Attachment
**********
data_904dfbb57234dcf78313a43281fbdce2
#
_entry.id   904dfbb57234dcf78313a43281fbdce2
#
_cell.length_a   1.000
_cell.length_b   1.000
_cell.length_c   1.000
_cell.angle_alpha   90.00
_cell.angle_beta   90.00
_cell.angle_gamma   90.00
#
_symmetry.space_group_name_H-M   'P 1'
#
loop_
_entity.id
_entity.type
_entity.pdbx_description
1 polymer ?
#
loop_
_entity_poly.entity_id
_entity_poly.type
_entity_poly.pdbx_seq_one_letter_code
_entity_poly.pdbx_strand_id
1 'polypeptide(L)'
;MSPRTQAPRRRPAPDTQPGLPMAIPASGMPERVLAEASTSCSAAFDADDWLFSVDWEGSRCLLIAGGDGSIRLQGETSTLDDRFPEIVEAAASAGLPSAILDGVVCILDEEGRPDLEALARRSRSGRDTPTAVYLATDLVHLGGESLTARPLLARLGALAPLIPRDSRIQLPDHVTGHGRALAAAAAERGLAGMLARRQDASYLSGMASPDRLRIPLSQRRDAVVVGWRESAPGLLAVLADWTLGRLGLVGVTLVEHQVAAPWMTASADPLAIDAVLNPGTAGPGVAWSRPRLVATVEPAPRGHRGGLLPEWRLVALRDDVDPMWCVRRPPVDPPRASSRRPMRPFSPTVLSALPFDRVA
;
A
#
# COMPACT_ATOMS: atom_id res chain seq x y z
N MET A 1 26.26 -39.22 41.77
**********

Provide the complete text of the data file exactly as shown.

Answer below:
data_904dfbb57234dcf78313a43281fbdce2
#
_entry.id   904dfbb57234dcf78313a43281fbdce2
#
_cell.length_a   1.000
_cell.length_b   1.000
_cell.length_c   1.000
_cell.angle_alpha   90.00
_cell.angle_beta   90.00
_cell.angle_gamma   90.00
#
_symmetry.space_group_name_H-M   'P 1'
#
loop_
_entity.id
_entity.type
_entity.pdbx_description
1 polymer ?
#
loop_
_entity_poly.entity_id
_entity_poly.type
_entity_poly.pdbx_seq_one_letter_code
_entity_poly.pdbx_strand_id
1 'polypeptide(L)'
;MSPRTQAPRRRPAPDTQPGLPMAIPASGMPERVLAEASTSCSAAFDADDWLFSVDWEGSRCLLIAGGDGSIRLQGETSTLDDRFPEIVEAAASAGLPSAILDGVVCILDEEGRPDLEALARRSRSGRDTPTAVYLATDLVHLGGESLTARPLLARLGALAPLIPRDSRIQLPDHVTGHGRALAAAAAERGLAGMLARRQDASYLSGMASPDRLRIPLSQRRDAVVVGWRESAPGLLAVLADWTLGRLGLVGVTLVEHQVAAPWMTASADPLAIDAVLNPGTAGPGVAWSRPRLVATVEPAPRGHRGGLLPEWRLVALRDDVDPMWCVRRPPVDPPRASSRRPMRPFSPTVLSALPFDRVA
;
A
#
# COMPACT_ATOMS: atom_id res chain seq x y z
N MET A 1 26.26 -39.22 41.77